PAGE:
In 2017-2018, I had a severe relapse with lesions everywhere, that I knew I had to finally face my MS. I was resentful, because MS had stolen so much from me over the years, and that resentment and unwillingness to face the truth caused the MS to continue progressing. I avoided my MS for so long, that is my biggest regret. Remember, MS has one goal in life and that is to disable us, that can be very hard to accept if you’re anything like me. My journey with MS isn’t about an inspirational story of hope, instead it is a lesson in humility, a lesson about loss, and a chance for others to make better choices and decisions when they are diagnosed with MS.
First and foremost, avoiding MS will do nothing good for you, I’ve done that. I was tired and didn’t feel like fighting, but I should have and so should you. I knew how, and I had the ability, but I made a decision not to, and that is a mistake others shouldn’t make. My job isn’t to tell you to change your diet, do more exercise, or get on a Disease Modifying Therapy (DMT.) Instead, my job is to tell you that I didn’t do any of these things, and that was my biggest mistake. The goal is to stop or slow down the progression of this disease, remember that, and do the work to put your health first. Perhaps if you start early enough, you may have a better quality of life. The longer we are here, spreading awareness, talking about our illness, and sharing information with others, the more hope we have. Sometimes hope is the only thing we can hold onto, as I’m certain we all can’t wait for the day a cure is found. My hope is that a cure is found within our lifetime, so our kids/grandkids will live in a world free of MS, I think we can all agree about this.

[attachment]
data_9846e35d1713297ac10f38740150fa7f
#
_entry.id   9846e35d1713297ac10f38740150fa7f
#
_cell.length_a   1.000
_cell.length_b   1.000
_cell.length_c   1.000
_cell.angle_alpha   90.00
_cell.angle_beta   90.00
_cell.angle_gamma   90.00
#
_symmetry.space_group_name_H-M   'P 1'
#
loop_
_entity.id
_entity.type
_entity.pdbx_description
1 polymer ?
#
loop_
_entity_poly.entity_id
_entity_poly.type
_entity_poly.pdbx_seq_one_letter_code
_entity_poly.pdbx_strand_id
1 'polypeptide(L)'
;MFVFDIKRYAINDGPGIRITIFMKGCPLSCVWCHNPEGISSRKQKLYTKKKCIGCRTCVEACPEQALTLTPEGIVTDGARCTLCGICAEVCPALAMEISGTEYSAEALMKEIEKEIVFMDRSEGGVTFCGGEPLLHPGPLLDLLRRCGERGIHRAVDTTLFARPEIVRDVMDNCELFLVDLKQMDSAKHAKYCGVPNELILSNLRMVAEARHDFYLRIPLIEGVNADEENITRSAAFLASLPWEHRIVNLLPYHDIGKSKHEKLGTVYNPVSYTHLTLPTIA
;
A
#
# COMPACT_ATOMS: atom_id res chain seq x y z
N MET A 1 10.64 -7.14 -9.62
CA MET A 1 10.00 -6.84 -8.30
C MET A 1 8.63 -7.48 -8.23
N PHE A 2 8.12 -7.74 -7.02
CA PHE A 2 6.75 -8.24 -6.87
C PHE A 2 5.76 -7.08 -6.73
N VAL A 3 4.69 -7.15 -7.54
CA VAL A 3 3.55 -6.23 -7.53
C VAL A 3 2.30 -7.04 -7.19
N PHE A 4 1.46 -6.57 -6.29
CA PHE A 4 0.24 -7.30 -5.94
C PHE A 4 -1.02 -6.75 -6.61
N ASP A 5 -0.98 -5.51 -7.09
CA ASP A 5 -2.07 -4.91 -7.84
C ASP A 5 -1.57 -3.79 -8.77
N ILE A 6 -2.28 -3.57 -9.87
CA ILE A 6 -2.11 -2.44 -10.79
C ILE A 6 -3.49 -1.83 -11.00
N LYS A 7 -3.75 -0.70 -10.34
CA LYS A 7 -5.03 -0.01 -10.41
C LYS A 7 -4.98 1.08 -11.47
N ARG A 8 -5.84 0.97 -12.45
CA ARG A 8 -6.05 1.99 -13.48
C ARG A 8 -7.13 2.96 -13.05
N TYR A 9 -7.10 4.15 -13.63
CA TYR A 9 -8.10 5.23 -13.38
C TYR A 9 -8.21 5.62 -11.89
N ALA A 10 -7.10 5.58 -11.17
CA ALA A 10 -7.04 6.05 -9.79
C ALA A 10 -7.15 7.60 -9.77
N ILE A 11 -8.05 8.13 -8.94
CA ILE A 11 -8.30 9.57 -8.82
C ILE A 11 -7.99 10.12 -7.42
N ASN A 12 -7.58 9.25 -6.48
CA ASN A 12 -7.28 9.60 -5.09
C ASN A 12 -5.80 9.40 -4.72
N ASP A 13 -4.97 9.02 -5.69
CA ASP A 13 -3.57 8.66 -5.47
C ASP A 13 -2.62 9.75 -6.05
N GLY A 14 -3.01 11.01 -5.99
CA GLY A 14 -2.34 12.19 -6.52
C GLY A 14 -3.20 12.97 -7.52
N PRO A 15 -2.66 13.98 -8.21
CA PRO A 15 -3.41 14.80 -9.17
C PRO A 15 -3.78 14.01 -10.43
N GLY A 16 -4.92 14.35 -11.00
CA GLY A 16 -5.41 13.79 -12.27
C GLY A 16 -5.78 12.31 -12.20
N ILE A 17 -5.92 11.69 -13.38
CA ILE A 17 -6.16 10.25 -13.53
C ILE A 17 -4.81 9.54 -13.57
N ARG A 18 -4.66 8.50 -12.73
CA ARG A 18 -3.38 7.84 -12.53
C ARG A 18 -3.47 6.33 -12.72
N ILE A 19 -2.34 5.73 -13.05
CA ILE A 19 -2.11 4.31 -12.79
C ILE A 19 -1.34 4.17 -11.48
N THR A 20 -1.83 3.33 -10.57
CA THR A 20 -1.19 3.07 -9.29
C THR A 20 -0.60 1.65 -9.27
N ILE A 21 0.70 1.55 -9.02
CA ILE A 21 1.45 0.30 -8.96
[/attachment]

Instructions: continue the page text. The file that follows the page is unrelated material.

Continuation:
Early on I didn’t believe in hope, so I didn’t fight, but I see now that there is hope. I fight every second of every day, and I will continue to fight until there is an answer. I trust that there is an answer, and I hope that we live long enough to find it.
No one is capable of being prepared for a Multiple Sclerosis diagnosis, so take some time to work through your diagnosis. Be mad, do your research, be sad, but when you’re ready, reach out to the MS community and others living with MS. Don’t live in isolation like I did for years, the power of our MS community is incredible and has the ability to be overwhelmingly empowering. Yes, you can always talk to your neurologist, but a lot of times they talk to us from a medical perspective. In the MS community, we have learned that we have the ability to lean on one-another, to share our experiences, our losses, and our wins with each other. You will feel lost and alone, overwhelmed and scared, out of control and like no one is listening, but the MS community will listen. The people in this community are the only people who have been where you are, who have the ability to understand, to truly feel the depths of each emotion you are feeling. Some of my best friends that I’ve ever had are in the MS community, because we have a connection that no one else could possibly fathom.
My last thought is this. We are all fighting the debilitating neurological condition together. None of us chose this fight, but we must continue to battle back. Please, reach out, you are not alone. You will find comfort, acknowledgement, and trust within your fellow MSer’s. Please keep up the good fight, because we must all continue to forge a path forward even though our futures are unpredictable.